One of the artistic triumphs of Perfume is to describe scent so clearly, despite the fact that our vocabulary in this area is so poor (one only has to look at the tortuously pretentious diction of wine critics to realize how difficult it is to describe an aroma, or, for that matter, a taste). Suskind generally has to describe smells in terms of the other senses, particularly when the smells in question are only perceptible to Grenouille himself ("the clayey, cool odor of smooth glass," for instance).

Grenouille's dizzying ascent to olfactory omnipotence is a catalog of ways in which he uses his power over scent to his advantage (to render himself inconspicuous, to secure advantageous positions, and ultimately to manipulate people's emotions). However, since he is a genius, "advantage" does not mean quite the same to him as it does to ordinary people. Baldidni, for instance, would have used such powers to become immensely rich and successful, but Grenouille is as much the servant of scent as he is its master. Once he has achieved the peak of success in the empire of odor, the rest of the world does not matter to him.

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In Perfume: The Story of a Murderer, how does Grenouille use the persuasive power of odors to his advantage?

Studies have shown that there is a direct link to smells and powerful emotions; this is a fact that is evidenced to be true by the very successful market of perfumes, body sprays, lotions and other products that all have pleasing scents and make quite a bit of money in marketing it.  All of my high school guy friends wore the cologne Drakaar Noir, and years later, I was walking in a store and smelled a candle that made me feel incredibly nostalgic and happy, and I had no idea why.  Eventually, I figured out that the candle was based on that cologne, and smelling it was reminding me of all of the fun times I had with my friends back in the day.  For whatever reason, scent elicits powerful emotions in us, and can bring back memories of people years afterwards.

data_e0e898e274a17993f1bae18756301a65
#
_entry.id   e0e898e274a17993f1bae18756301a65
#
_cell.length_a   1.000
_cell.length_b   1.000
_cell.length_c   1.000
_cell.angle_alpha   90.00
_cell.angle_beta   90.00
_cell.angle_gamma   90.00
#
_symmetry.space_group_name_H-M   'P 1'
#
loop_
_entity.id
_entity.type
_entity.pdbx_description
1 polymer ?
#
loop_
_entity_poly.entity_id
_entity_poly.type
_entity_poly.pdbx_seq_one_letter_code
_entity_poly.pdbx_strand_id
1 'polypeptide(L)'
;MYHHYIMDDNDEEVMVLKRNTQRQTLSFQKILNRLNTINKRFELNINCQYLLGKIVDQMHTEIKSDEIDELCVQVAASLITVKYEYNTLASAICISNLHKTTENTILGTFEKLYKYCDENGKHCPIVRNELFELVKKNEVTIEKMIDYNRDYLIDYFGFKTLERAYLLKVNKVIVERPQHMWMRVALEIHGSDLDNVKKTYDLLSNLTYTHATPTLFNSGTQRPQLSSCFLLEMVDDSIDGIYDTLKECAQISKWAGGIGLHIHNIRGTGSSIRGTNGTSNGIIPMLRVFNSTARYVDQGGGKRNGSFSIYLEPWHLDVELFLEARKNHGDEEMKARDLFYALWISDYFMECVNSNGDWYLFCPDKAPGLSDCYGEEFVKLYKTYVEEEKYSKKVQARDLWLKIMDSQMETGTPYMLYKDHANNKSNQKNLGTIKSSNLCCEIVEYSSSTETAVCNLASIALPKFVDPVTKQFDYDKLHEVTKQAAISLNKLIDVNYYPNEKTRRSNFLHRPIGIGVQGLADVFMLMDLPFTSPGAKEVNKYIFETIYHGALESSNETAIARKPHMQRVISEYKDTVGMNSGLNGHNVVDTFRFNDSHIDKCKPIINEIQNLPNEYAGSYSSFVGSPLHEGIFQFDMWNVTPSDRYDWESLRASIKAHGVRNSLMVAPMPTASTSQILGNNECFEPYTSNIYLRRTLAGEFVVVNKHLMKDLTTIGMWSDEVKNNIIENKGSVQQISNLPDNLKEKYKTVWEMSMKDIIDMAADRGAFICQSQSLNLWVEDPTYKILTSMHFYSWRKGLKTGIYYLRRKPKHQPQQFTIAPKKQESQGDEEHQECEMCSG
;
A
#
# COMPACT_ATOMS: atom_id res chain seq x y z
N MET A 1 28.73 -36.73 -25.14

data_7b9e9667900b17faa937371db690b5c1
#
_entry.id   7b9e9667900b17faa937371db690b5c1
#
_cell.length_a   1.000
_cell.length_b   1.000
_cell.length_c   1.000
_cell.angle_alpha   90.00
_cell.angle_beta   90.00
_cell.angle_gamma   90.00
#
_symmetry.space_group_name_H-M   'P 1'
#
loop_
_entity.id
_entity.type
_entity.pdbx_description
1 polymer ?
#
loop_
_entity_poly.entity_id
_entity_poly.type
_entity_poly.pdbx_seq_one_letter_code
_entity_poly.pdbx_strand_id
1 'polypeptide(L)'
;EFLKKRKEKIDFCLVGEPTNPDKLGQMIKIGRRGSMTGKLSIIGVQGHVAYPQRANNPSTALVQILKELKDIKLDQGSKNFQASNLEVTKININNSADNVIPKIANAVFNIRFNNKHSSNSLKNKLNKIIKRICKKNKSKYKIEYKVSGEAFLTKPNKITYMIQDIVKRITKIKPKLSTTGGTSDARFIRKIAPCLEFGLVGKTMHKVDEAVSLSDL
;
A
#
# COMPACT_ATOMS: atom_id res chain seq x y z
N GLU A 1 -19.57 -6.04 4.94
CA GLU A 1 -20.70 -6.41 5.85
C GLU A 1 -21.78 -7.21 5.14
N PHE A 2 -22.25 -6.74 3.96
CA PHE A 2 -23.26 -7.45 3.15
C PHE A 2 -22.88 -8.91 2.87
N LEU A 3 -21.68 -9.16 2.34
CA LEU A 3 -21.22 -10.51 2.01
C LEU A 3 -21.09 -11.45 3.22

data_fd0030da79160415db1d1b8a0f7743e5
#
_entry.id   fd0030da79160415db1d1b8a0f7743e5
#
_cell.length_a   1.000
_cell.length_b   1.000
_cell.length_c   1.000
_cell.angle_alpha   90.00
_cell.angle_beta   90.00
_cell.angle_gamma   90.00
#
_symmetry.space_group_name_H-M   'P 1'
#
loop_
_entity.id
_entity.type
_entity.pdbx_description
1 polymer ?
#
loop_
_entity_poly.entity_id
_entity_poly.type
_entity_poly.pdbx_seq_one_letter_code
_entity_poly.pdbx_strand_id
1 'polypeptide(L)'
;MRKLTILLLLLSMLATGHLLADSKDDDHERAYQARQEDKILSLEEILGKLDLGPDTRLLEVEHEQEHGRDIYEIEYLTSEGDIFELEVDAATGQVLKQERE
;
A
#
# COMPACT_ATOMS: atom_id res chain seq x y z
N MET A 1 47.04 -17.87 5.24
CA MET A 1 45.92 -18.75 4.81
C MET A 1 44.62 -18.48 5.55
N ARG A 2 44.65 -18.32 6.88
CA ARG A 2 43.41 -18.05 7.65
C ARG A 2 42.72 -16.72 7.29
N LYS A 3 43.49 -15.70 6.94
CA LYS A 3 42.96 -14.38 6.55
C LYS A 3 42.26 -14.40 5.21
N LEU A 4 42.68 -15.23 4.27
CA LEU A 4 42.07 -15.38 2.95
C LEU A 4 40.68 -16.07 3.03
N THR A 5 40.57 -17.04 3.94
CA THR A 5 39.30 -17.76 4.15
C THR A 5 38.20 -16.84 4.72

In Perfume:  The Story of a Murderer, Grenoille demonstrates just how completely true the quote above is.  Think of the ending, for example.  What drove normal, sane human beings to tear a person apart bit by bit and consume him like savages?  Scent did--nothing else.  Nothing in the world would have ever convinced them to do that--kill him maybe, but cannibalism?  Nope.  If nothing else, Suskind dedicates an entire novel to the highly underrated sense of smell, and creates a diabolical character to demonstrate its power.

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In Perfume: The Story of a Murderer, how does Grenouille use the persuasive power of odors to his advantage?

I'll take a shot at answering the second part of your question, "In what ways does Grenouille use this power to his advantage?"

It's been a while since I read Patrick Sueskind's novel, Perfume, but I recall the main character Genouille uses the power of odor at least twice. (I'm sure he uses it a lot more than twice, of course.) Pretty early in the novel he is able to create a scent that will make him smell like a normal human, which renders him virtually invisible to others. When he doesn't apply that scent, people notice and avoid him; with it applied, he passes into crowds pretty much without notice. He also uses the power of scent, of course, in the powerful perfume that he constructs (or composes, I suppose might be a better word) later in the novel from the scents of the women he kills. When he applies that second scent, people pretty much do whatever he asks of them.

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In Perfume: The Story of a Murderer, how does Grenouille use the persuasive power of odors to his advantage?

Scent is, as Suskind notes in Perfume: The Story of a Murderer, one of the most powerful of the five senses.  It can repel or attract, cause strong emotions, and recall vivid memories.  Think about how the smell of a rose makes you want to breathe in deeper, or how the smell of fresh baking bread will make you think of your grandmother.  Consider also how animals use scent to mark territory, attract a mate, or deter predators.  The power of scent comes precisely from the fact that "it enters into us like breath."  We can put earplugs in to drown out noise, we can close our mouths to stop tasting, but we can't stop breathing, and therefore, can't stop smelling.